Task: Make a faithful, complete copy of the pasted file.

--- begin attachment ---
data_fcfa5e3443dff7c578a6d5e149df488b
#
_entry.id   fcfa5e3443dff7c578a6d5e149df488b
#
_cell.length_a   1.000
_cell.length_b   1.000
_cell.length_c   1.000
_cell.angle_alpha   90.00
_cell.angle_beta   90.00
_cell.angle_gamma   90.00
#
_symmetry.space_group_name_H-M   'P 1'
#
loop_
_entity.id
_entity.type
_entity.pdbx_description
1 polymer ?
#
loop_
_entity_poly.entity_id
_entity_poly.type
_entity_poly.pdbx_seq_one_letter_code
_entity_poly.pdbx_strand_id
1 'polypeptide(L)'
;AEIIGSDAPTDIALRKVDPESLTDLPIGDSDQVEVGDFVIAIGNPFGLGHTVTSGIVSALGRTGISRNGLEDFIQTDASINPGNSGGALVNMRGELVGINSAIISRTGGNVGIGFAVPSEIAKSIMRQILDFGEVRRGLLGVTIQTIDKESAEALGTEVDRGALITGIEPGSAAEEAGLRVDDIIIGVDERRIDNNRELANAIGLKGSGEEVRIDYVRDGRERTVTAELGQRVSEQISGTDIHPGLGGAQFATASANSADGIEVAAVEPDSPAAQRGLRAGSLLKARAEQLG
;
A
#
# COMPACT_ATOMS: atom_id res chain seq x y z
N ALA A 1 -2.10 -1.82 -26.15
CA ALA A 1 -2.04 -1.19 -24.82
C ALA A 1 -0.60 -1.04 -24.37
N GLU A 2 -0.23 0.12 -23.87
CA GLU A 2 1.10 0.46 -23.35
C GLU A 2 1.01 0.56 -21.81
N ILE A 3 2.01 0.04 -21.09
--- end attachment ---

data_fcfa5e3443dff7c578a6d5e149df488b
#
_entry.id   fcfa5e3443dff7c578a6d5e149df488b
#
_cell.length_a   1.000
_cell.length_b   1.000
_cell.length_c   1.000
_cell.angle_alpha   90.00
_cell.angle_beta   90.00
_cell.angle_gamma   90.00
#
_symmetry.space_group_name_H-M   'P 1'
#
loop_
_entity.id
_entity.type
_entity.pdbx_description
1 polymer ?
#
loop_
_entity_poly.entity_id
_entity_poly.type
_entity_poly.pdbx_seq_one_letter_code
_entity_poly.pdbx_strand_id
1 'polypeptide(L)'
;AEIIGSDAPTDIALRKVDPESLTDLPIGDSDQVEVGDFVIAIGNPFGLGHTVTSGIVSALGRTGISRNGLEDFIQTDASINPGNSGGALVNMRGELVGINSAIISRTGGNVGIGFAVPSEIAKSIMRQILDFGEVRRGLLGVTIQTIDKESAEALGTEVDRGALITGIEPGSAAEEAGLRVDDIIIGVDERRIDNNRELANAIGLKGSGEEVRIDYVRDGRERTVTAELGQRVSEQISGTDIHPGLGGAQFATASANSADGIEVAAVEPDSPAAQRGLRAGSLLKARAEQLG
;
A
#
# COMPACT_ATOMS: atom_id res chain seq x y z
N ALA A 1 -2.10 -1.82 -26.15
CA ALA A 1 -2.04 -1.19 -24.82
C ALA A 1 -0.60 -1.04 -24.37
N GLU A 2 -0.23 0.12 -23.87
CA GLU A 2 1.10 0.46 -23.35
C GLU A 2 1.01 0.56 -21.81
N ILE A 3 2.01 0.04 -21.09